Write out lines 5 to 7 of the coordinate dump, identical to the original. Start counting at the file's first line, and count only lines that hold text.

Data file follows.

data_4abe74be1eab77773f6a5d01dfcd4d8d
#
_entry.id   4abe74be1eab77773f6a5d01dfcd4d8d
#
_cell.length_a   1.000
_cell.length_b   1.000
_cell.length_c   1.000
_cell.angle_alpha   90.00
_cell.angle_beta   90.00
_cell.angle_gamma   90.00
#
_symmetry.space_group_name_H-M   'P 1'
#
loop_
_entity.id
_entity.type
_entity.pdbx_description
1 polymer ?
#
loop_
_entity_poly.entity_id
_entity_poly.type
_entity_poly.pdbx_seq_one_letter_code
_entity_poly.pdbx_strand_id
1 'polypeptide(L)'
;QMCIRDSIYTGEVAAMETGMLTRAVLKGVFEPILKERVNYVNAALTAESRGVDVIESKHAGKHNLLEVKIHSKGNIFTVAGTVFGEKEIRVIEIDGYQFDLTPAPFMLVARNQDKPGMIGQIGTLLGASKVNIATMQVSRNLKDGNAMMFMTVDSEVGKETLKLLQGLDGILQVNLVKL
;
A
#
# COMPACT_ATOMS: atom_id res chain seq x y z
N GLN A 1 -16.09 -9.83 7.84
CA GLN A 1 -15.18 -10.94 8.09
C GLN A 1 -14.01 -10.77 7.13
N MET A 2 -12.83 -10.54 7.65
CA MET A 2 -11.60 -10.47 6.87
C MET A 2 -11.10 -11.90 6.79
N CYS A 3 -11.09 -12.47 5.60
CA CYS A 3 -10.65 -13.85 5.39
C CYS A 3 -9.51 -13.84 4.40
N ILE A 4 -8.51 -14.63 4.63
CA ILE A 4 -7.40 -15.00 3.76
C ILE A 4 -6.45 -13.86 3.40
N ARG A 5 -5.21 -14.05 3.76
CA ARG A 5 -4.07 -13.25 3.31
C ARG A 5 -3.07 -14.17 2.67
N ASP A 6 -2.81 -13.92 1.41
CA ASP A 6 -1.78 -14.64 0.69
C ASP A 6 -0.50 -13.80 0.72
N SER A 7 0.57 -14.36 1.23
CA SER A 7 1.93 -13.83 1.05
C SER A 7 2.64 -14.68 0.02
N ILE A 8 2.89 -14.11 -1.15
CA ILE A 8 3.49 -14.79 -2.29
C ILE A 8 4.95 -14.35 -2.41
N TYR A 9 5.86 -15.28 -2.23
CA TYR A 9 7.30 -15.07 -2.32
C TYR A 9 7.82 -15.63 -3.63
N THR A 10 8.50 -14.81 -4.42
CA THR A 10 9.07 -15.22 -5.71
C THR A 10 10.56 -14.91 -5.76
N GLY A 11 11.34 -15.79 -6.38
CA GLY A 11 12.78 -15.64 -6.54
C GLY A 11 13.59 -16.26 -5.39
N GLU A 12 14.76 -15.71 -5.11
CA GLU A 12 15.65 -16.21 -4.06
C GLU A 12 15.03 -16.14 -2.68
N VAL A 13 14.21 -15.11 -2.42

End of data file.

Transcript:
_cell.length_a   1.000
_cell.length_b   1.000
_cell.length_c   1.000